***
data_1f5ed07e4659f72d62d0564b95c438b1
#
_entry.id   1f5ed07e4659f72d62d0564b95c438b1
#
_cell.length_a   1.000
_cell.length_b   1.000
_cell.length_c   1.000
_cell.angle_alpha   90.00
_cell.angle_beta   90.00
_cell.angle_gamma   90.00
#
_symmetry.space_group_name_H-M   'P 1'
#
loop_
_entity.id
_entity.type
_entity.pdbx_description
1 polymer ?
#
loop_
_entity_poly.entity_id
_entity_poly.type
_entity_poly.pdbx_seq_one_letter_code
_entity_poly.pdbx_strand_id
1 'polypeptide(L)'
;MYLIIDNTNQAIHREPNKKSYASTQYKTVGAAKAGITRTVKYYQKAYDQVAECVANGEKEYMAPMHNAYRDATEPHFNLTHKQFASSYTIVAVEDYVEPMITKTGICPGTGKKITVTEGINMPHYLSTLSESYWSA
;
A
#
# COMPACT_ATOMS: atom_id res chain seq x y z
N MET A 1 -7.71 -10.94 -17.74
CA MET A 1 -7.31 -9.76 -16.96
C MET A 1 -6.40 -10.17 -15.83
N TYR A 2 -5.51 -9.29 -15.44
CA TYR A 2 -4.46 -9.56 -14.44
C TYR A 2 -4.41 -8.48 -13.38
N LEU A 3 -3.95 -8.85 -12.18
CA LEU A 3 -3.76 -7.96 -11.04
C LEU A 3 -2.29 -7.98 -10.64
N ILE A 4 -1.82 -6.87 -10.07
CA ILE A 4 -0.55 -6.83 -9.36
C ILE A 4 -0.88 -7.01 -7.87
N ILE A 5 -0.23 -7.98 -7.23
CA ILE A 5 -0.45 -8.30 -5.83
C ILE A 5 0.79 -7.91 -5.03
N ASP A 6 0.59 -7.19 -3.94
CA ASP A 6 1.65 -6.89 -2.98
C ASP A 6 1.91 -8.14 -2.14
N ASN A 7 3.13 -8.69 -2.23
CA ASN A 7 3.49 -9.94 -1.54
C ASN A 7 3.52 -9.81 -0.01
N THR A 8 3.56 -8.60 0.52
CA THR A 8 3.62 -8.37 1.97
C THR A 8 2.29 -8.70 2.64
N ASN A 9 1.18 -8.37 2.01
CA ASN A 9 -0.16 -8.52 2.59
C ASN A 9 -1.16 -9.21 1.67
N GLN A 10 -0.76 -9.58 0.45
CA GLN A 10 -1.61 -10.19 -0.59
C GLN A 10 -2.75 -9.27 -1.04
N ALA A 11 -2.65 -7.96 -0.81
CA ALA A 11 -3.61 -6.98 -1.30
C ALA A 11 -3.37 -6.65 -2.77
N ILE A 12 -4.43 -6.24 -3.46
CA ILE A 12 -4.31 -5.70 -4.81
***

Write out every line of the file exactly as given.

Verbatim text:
data_1f5ed07e4659f72d62d0564b95c438b1
#
_entry.id   1f5ed07e4659f72d62d0564b95c438b1
#
_cell.length_a   1.000
_cell.length_b   1.000
_cell.length_c   1.000
_cell.angle_alpha   90.00
_cell.angle_beta   90.00
_cell.angle_gamma   90.00
#
_symmetry.space_group_name_H-M   'P 1'
#
loop_
_entity.id
_entity.type
_entity.pdbx_description
1 polymer ?
#
loop_
_entity_poly.entity_id
_entity_poly.type
_entity_poly.pdbx_seq_one_letter_code
_entity_poly.pdbx_strand_id
1 'polypeptide(L)'
;MYLIIDNTNQAIHREPNKKSYASTQYKTVGAAKAGITRTVKYYQKAYDQVAECVANGEKEYMAPMHNAYRDATEPHFNLTHKQFASSYTIVAVEDYVEPMITKTGICPGTGKKITVTEGINMPHYLSTLSESYWSA
;
A
#
# COMPACT_ATOMS: atom_id res chain seq x y z
N MET A 1 -7.71 -10.94 -17.74
CA MET A 1 -7.31 -9.76 -16.96
C MET A 1 -6.40 -10.17 -15.83
N TYR A 2 -5.51 -9.29 -15.44
CA TYR A 2 -4.46 -9.56 -14.44
C TYR A 2 -4.41 -8.48 -13.38
N LEU A 3 -3.95 -8.85 -12.18
CA LEU A 3 -3.76 -7.96 -11.04
C LEU A 3 -2.29 -7.98 -10.64
N ILE A 4 -1.82 -6.87 -10.07
CA ILE A 4 -0.55 -6.83 -9.36
C ILE A 4 -0.88 -7.01 -7.87
N ILE A 5 -0.23 -7.98 -7.23
CA ILE A 5 -0.45 -8.30 -5.83
C ILE A 5 0.79 -7.91 -5.03
N ASP A 6 0.59 -7.19 -3.94
CA ASP A 6 1.65 -6.89 -2.98
C ASP A 6 1.91 -8.14 -2.14
N ASN A 7 3.13 -8.69 -2.23
CA ASN A 7 3.49 -9.94 -1.54
C ASN A 7 3.52 -9.81 -0.01
N THR A 8 3.56 -8.60 0.52
CA THR A 8 3.62 -8.37 1.97
C THR A 8 2.29 -8.70 2.64
N ASN A 9 1.18 -8.37 2.01
CA ASN A 9 -0.16 -8.52 2.59
C ASN A 9 -1.16 -9.21 1.67
N GLN A 10 -0.76 -9.58 0.45
CA GLN A 10 -1.61 -10.19 -0.59
C GLN A 10 -2.75 -9.27 -1.04
N ALA A 11 -2.65 -7.96 -0.81
CA ALA A 11 -3.61 -6.98 -1.30
C ALA A 11 -3.37 -6.65 -2.77
N ILE A 12 -4.43 -6.24 -3.46
CA ILE A 12 -4.31 -5.70 -4.81